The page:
I disagree: but I understand your viewpoint.
I think that there are two issues here:
1. What is the site philosophy. So this has been the stance of iSpot UK and I respect that. It was part of the UK site philosophy and to change it would be wrong.
However, it was not part of the southern African site philosophy when we started as an independent site. Unlike the Uk where iSpot is just another tool and a "quickly get an ID" tool at that, in southern Africa we decided to use iSpot as our tool for biorecording, to be used by scientists, conservation planners, environmental practitioners and national projects (just as our marine SeaKeys, our alien Rapdi Response, our Western Leopard Toad monitoring and other projects such as Redlisting, Roadkill, and so forth. So our philosophy was if you dont want a permanent record, dont use iSpot; you are welcome to delete your observation until someone else has contributed to it, after which it is a communal record and no longer yours alone to decide. Part of our problem is legal: if we make some planning decision to say stop a development based on iSpot data, we dont want the developers (or any other action or lobby group) to buy off users and get them to remove some data.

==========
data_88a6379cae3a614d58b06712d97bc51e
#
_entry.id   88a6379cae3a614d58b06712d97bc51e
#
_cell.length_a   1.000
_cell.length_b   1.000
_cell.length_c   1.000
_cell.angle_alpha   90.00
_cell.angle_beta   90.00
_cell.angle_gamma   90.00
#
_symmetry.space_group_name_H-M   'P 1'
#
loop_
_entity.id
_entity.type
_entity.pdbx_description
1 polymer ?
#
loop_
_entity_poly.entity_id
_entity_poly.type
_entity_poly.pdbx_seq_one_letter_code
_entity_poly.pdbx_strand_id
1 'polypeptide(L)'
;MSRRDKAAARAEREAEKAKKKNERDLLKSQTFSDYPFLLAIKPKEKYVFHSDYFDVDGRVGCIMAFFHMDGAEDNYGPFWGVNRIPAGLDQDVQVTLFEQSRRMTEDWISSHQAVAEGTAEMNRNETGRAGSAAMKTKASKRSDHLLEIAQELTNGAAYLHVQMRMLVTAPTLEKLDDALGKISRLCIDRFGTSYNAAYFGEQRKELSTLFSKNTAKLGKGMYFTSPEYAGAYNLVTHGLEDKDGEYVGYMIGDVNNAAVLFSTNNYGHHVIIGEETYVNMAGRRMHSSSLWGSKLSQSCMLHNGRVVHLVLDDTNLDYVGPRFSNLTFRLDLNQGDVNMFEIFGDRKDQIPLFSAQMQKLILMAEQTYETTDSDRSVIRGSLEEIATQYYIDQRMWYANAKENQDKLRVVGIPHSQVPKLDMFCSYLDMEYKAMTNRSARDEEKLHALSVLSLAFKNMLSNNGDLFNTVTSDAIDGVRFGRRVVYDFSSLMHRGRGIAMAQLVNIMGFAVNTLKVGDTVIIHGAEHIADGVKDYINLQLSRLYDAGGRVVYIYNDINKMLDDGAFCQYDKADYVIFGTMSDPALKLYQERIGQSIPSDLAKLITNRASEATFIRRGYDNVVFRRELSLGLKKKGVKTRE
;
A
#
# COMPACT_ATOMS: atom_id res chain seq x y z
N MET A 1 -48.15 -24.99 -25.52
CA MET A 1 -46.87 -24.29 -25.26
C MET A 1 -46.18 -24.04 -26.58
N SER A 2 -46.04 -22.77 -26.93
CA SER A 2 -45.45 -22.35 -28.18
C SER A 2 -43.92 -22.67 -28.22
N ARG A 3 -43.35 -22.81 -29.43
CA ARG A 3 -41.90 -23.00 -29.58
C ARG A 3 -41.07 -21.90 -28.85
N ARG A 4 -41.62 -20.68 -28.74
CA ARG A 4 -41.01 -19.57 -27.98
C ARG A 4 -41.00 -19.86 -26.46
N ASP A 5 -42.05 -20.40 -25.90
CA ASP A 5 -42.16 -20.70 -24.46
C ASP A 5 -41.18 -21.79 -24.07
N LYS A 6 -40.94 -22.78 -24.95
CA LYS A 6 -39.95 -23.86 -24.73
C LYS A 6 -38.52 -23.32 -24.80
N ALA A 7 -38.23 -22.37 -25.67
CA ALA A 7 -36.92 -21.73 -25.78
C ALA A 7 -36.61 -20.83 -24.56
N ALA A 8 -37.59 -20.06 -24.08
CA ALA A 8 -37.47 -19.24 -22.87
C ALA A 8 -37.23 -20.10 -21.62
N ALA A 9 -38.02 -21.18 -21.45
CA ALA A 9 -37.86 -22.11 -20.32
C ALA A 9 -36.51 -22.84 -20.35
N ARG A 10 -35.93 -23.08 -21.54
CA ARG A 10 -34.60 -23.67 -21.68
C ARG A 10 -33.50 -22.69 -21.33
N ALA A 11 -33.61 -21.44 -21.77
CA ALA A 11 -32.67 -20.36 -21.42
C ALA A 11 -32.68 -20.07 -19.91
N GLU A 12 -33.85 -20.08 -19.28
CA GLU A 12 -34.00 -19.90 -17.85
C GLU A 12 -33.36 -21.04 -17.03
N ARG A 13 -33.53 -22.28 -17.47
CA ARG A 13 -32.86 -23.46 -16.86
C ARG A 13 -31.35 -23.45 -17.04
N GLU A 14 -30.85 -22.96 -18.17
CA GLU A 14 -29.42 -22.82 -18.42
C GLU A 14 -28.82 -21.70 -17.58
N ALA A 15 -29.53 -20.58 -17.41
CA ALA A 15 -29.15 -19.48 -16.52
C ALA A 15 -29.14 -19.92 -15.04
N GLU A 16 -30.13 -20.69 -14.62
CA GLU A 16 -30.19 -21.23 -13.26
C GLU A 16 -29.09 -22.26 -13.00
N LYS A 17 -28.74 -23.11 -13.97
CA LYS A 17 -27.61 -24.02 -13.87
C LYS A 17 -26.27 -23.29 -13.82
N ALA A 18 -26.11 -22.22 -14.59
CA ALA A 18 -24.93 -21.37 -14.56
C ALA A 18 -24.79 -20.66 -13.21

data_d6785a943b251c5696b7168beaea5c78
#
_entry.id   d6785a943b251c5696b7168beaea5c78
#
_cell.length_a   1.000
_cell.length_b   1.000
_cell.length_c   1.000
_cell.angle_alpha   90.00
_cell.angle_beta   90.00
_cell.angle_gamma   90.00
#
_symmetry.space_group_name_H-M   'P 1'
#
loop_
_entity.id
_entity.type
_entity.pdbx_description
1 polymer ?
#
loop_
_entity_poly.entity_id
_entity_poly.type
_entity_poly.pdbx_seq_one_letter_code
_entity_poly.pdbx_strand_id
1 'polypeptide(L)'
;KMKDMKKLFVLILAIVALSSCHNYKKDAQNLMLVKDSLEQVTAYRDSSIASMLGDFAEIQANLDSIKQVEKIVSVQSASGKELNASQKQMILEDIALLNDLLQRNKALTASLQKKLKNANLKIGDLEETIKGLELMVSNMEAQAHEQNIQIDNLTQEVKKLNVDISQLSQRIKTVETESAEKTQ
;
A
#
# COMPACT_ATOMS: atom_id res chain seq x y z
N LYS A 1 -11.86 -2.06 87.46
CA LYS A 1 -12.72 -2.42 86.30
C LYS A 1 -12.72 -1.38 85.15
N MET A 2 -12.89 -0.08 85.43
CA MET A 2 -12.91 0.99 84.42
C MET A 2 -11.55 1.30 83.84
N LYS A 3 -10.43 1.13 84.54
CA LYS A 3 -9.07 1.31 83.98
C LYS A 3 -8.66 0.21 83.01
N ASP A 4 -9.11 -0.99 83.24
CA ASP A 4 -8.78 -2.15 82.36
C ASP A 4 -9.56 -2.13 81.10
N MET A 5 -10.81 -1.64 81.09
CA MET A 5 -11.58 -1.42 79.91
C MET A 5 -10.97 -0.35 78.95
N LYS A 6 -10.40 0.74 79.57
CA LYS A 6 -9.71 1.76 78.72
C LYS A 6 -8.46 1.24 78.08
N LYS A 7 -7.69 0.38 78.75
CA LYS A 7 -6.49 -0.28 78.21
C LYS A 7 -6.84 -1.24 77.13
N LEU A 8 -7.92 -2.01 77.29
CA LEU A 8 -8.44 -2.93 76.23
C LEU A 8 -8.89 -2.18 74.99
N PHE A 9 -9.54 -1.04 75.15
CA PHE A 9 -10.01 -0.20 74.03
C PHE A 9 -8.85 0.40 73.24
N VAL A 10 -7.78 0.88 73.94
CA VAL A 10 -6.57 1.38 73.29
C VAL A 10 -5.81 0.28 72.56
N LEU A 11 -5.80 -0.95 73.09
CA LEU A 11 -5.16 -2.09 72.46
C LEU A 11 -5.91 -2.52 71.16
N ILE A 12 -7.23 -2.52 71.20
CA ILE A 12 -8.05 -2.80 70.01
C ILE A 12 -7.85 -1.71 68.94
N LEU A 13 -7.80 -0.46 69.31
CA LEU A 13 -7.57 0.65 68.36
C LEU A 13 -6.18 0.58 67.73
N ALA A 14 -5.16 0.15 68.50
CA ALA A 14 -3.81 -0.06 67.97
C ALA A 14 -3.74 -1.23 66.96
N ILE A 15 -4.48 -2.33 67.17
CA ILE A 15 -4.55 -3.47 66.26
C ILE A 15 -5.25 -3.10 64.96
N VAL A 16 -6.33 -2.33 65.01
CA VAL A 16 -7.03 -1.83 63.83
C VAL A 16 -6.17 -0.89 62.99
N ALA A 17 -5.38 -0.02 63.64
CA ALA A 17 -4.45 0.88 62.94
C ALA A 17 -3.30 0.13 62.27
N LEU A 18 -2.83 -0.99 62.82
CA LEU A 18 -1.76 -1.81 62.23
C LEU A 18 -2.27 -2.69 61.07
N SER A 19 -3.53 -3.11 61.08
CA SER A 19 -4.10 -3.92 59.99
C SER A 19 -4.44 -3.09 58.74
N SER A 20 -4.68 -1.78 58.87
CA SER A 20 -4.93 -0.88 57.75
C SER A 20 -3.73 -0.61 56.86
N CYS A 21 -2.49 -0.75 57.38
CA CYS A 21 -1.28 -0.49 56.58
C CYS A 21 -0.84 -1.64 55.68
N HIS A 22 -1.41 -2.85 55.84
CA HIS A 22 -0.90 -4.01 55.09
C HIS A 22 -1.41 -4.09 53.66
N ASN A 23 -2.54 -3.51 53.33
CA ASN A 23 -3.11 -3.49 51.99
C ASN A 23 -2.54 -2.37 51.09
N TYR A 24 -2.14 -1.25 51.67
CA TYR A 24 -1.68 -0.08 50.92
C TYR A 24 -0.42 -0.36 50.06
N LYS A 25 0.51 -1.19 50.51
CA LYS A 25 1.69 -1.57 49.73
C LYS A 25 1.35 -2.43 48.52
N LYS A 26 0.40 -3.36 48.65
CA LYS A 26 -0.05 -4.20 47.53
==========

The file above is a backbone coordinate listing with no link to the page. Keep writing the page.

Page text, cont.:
However, when the site were amalgamated our instructions to users were just eliminated and the UKs philosophy was without any discussion or warning foisted on us. For instance, our users who were participating in several nest recording schemes suddenly discovered that this was "illegal' on iSpot.
So whilst I appreciate your view from a UK standpoint, I do not find it acceptable from the southern African perspective: if you wish to retain the "delete" philosophy, then dont use ZA iSpot: go and find another Virtual Museum to play with.
2 But even in the UK (on the old site, not this travesty) , you cannot withdraw an ID! You cannot edit or delete a comment or reply once it has been replied to. So for most of the content of the site you dont have the option you claim to regard as sacrosanct anyway: what is the difference between applying this to IDs and comments compared to observations.
As I said the UK site is a mere ID service, it does not matter, but for southern Africa there are major legal implications if observations are removed. What is crucial though is that users understand this when the contribute to the site in the first place.